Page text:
Connectivity patterns between multiple allergen specific IgE antibodies and their association with severe asthma.

Roberts, Graham; Fontanella, Sara; Selby, Anna; Howard, Rebecca; Filippi, Sarah; Hedlin, Gunilla; Nordlund, Bjorn; Howarth, Peter; Hashimoto, Simone; Brinkman, Peter; Fleming, Louise J; Murray, Clare; Bush, Andrew; Frey, Urs; Singer, Florian; Schoos, Ann-Marie Malby; van Aalderen, Wim; Djukanovic, Ratko; Chung, K Fan; Sterk, Peter J; ... (2020). Connectivity patterns between multiple allergen specific IgE antibodies and their association with severe asthma. Journal of allergy and clinical immunology, 146(4), pp. 821-830. Elsevier 10.1016/j.jaci.2020.02.031

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BACKGROUND

Allergic sensitization is associated with severe asthma, but assessment of sensitization is not recommended by most guidelines.

OBJECTIVE

We hypothesized that patterns of IgE responses to multiple allergenic proteins differ between sensitized participants with mild/moderate and severe asthma.

METHODS

IgE to 112 allergenic molecules (components, c-sIgE) was measured using multiplex array among 509 adults and 140 school-age and 131 preschool children with asthma/wheeze from the Unbiased BIOmarkers for the PREDiction of respiratory diseases outcomes cohort, of whom 595 had severe disease. We applied clustering methods to identify co-occurrence patterns of components (component clusters) and patterns of sensitization among participants (sensitization clusters). Network analysis techniques explored the connectivity structure of c-sIgE, and differential network analysis looked for differences in c-sIgE interactions between severe and mild/moderate asthma.

RESULTS

Four sensitization clusters were identified, but with no difference between disease severity groups. Similarly, component clusters were not associated with asthma severity. None of the c-sIgE were identified as associates of severe asthma. The key difference between school children and adults with mild/moderate compared with those with severe asthma was in the network of connections between c-sIgE. Participants with severe asthma had higher connectivity among components, but these connections were weaker. The mild/moderate network had fewer connections, but the connections were stronger. Connectivity between components with no structural homology tended to co-occur among participants with severe asthma. Results were independent from the different sample sizes of mild/moderate and severe groups.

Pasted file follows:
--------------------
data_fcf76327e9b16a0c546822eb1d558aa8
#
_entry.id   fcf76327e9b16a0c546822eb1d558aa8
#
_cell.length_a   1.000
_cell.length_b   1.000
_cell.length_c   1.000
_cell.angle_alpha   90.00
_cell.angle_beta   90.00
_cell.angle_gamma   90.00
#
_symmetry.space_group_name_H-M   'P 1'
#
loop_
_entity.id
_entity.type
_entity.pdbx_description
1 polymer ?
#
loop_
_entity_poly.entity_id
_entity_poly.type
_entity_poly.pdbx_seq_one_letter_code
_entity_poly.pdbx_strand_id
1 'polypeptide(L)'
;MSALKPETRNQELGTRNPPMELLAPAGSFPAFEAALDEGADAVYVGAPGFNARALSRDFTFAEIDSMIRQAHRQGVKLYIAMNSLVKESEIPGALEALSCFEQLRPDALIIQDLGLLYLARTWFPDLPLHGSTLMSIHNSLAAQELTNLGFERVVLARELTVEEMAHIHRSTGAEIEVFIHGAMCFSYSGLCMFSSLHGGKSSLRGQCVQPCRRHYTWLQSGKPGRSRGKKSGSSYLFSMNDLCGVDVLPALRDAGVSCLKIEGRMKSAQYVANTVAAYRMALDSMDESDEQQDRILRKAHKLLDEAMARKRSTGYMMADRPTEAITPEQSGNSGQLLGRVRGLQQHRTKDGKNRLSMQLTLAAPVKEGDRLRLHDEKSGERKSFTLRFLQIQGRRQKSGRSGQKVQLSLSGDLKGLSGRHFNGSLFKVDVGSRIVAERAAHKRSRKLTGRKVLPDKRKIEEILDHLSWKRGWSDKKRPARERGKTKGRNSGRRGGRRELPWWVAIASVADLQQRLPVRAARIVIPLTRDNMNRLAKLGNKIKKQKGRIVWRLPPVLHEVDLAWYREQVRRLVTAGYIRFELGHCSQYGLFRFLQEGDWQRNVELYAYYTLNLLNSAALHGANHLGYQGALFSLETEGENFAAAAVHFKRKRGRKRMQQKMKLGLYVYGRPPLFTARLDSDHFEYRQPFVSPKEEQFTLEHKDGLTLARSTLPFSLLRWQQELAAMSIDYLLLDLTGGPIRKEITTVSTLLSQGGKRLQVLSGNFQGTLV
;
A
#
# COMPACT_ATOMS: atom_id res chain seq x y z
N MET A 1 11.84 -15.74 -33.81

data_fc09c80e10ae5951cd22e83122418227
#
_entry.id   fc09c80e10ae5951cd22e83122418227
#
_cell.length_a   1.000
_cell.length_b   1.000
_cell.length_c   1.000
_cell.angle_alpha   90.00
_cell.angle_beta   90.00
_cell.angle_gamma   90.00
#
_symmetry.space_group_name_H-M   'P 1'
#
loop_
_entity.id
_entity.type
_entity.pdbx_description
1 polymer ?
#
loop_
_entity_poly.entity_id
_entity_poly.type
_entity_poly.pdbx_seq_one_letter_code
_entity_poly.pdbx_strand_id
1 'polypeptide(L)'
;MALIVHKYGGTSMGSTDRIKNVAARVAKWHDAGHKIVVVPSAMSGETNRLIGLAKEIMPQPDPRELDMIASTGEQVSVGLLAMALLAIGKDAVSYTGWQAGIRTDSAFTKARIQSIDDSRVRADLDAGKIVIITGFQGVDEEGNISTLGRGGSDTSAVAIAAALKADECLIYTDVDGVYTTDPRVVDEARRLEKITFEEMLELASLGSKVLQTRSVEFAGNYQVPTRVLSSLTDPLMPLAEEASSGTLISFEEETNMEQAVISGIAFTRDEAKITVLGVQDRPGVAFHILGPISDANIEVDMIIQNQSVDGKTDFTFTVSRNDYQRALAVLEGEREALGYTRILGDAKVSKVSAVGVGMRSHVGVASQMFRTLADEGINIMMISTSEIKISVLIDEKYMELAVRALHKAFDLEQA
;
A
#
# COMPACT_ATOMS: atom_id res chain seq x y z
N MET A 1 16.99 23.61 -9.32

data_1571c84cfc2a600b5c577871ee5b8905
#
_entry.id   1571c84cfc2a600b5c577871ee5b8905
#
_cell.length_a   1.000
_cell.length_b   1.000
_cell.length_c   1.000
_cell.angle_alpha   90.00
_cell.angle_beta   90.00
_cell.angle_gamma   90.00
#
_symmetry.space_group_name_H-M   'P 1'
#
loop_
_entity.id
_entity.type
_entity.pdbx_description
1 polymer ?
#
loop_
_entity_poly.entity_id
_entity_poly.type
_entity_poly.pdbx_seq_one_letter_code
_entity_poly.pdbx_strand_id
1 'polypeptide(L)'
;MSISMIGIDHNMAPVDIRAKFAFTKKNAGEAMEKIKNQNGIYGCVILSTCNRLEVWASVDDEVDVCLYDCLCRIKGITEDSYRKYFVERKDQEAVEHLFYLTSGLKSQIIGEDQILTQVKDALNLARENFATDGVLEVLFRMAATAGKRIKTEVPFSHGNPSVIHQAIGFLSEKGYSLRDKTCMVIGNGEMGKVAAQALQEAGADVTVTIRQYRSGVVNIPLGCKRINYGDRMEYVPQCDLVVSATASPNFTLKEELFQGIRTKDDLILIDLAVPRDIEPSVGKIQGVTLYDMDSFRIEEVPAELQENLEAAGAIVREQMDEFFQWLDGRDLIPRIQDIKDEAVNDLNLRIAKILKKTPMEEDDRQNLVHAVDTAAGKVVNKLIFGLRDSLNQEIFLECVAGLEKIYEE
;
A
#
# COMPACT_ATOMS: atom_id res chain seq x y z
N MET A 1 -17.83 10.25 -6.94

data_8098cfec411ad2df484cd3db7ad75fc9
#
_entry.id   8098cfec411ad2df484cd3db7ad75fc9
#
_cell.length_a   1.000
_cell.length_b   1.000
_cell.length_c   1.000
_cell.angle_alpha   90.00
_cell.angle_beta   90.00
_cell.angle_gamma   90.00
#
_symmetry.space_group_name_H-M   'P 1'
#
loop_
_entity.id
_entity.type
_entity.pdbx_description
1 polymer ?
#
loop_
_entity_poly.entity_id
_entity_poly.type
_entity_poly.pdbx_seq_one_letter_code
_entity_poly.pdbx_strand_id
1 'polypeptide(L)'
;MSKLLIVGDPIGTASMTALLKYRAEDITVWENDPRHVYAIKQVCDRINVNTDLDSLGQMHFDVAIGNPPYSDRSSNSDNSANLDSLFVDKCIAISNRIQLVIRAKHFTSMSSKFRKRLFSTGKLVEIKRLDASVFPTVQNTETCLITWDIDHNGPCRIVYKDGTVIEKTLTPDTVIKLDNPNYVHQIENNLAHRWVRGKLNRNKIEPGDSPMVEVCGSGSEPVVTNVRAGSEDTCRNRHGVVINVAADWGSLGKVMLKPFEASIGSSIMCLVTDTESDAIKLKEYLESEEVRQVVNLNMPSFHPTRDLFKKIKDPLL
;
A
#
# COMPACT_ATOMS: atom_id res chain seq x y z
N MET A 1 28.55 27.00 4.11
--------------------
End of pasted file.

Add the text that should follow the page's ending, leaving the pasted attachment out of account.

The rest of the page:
CONCLUSIONS

The patterns of interactions between IgE to multiple allergenic proteins are predictors of asthma severity among school children and adults with allergic asthma.

Item Type:

Journal Article (Original Article)

Division/Institute:

04 Faculty of Medicine > Department of Gynaecology, Paediatrics and Endocrinology (DFKE) > Clinic of Paediatric Medicine
04 Faculty of Medicine > Pre-clinic Human Medicine > BioMedical Research (DBMR) > Unit Childrens Hospital > Forschungsgruppe Pneumologie (Pädiatrie)
04 Faculty of Medicine > Pre-clinic Human Medicine > BioMedical Research (DBMR) > Unit Childrens Hospital
04 Faculty of Medicine > Department of Gynaecology, Paediatrics and Endocrinology (DFKE) > Clinic of Paediatric Medicine > Paediatric Pneumology

UniBE Contributor:

Singer, Florian

Subjects:

600 Technology > 610 Medicine & health

ISSN:

1097-6825

Publisher:

Elsevier

Language:

English

Submitter:

Anette van Dorland

Date Deposited:

02 Dec 2020 10:06

Last Modified:

20 Jul 2022 10:01

Publisher DOI:

10.1016/j.jaci.2020.02.031

PubMed ID:

32188567

Uncontrolled Keywords:

Asthma allergic sensitization cluster network analysis

BORIS DOI:

10.7892/boris.147761

URI:

https://boris.unibe.ch/id/eprint/147761

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